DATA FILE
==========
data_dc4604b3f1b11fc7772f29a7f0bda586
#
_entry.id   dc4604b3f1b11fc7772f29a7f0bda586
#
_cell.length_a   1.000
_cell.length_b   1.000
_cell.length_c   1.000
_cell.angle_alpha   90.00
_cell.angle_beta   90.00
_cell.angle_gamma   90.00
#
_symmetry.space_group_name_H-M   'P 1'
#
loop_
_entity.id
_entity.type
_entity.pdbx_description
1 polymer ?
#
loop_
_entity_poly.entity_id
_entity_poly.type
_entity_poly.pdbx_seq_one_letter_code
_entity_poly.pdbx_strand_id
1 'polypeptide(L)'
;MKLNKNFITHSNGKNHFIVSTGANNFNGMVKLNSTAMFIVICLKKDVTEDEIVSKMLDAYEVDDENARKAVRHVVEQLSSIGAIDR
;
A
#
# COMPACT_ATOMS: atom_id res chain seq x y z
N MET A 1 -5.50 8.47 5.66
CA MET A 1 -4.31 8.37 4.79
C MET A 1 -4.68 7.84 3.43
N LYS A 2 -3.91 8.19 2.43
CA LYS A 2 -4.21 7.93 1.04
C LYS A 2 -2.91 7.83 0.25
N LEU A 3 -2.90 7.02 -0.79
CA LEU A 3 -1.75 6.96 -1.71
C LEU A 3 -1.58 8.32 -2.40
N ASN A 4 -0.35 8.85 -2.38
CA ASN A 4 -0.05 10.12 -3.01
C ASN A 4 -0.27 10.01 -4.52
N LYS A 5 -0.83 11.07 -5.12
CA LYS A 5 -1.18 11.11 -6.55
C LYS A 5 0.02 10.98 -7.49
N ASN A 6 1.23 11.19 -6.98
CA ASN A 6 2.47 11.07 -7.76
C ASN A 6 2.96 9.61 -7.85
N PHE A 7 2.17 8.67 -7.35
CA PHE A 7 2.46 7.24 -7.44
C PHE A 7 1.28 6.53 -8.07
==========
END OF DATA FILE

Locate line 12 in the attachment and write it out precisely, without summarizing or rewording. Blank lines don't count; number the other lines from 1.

_symmetry.space_group_name_H-M   'P 1'